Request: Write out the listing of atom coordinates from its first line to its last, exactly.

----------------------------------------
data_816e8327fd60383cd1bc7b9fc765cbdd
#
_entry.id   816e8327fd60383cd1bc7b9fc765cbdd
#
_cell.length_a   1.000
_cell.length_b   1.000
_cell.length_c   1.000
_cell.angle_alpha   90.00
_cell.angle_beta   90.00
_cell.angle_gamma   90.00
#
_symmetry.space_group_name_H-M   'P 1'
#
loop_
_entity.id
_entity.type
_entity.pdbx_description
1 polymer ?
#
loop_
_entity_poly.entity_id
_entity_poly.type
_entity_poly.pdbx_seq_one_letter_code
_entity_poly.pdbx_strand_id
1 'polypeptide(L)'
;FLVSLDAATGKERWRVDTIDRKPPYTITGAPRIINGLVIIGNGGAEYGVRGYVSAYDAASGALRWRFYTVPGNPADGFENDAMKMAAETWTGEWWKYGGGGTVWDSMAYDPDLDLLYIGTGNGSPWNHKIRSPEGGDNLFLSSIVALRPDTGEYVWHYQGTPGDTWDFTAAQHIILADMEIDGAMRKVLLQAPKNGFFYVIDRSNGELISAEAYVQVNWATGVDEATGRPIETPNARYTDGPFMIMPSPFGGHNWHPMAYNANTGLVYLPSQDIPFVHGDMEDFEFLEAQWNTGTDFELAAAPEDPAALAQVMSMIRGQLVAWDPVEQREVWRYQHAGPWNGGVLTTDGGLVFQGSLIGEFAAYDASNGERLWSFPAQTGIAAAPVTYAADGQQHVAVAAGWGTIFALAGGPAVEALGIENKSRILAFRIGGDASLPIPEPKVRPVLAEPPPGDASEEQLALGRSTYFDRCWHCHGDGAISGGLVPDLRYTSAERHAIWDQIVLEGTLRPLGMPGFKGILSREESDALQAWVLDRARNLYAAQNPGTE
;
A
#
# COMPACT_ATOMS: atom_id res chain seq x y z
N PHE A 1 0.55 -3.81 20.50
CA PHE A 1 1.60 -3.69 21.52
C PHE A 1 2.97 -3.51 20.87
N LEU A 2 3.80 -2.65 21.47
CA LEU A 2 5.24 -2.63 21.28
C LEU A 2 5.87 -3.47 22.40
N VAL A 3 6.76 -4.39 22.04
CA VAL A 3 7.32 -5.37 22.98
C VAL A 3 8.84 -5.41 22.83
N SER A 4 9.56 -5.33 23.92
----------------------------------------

data_816e8327fd60383cd1bc7b9fc765cbdd
#
_entry.id   816e8327fd60383cd1bc7b9fc765cbdd
#
_cell.length_a   1.000
_cell.length_b   1.000
_cell.length_c   1.000
_cell.angle_alpha   90.00
_cell.angle_beta   90.00
_cell.angle_gamma   90.00
#
_symmetry.space_group_name_H-M   'P 1'
#
loop_
_entity.id
_entity.type
_entity.pdbx_description
1 polymer ?
#
loop_
_entity_poly.entity_id
_entity_poly.type
_entity_poly.pdbx_seq_one_letter_code
_entity_poly.pdbx_strand_id
1 'polypeptide(L)'
;FLVSLDAATGKERWRVDTIDRKPPYTITGAPRIINGLVIIGNGGAEYGVRGYVSAYDAASGALRWRFYTVPGNPADGFENDAMKMAAETWTGEWWKYGGGGTVWDSMAYDPDLDLLYIGTGNGSPWNHKIRSPEGGDNLFLSSIVALRPDTGEYVWHYQGTPGDTWDFTAAQHIILADMEIDGAMRKVLLQAPKNGFFYVIDRSNGELISAEAYVQVNWATGVDEATGRPIETPNARYTDGPFMIMPSPFGGHNWHPMAYNANTGLVYLPSQDIPFVHGDMEDFEFLEAQWNTGTDFELAAAPEDPAALAQVMSMIRGQLVAWDPVEQREVWRYQHAGPWNGGVLTTDGGLVFQGSLIGEFAAYDASNGERLWSFPAQTGIAAAPVTYAADGQQHVAVAAGWGTIFALAGGPAVEALGIENKSRILAFRIGGDASLPIPEPKVRPVLAEPPPGDASEEQLALGRSTYFDRCWHCHGDGAISGGLVPDLRYTSAERHAIWDQIVLEGTLRPLGMPGFKGILSREESDALQAWVLDRARNLYAAQNPGTE
;
A
#
# COMPACT_ATOMS: atom_id res chain seq x y z
N PHE A 1 0.55 -3.81 20.50
CA PHE A 1 1.60 -3.69 21.52
C PHE A 1 2.97 -3.51 20.87
N LEU A 2 3.80 -2.65 21.47
CA LEU A 2 5.24 -2.63 21.28
C LEU A 2 5.87 -3.47 22.40
N VAL A 3 6.76 -4.39 22.04
CA VAL A 3 7.32 -5.37 22.98
C VAL A 3 8.84 -5.41 22.83
N SER A 4 9.56 -5.33 23.92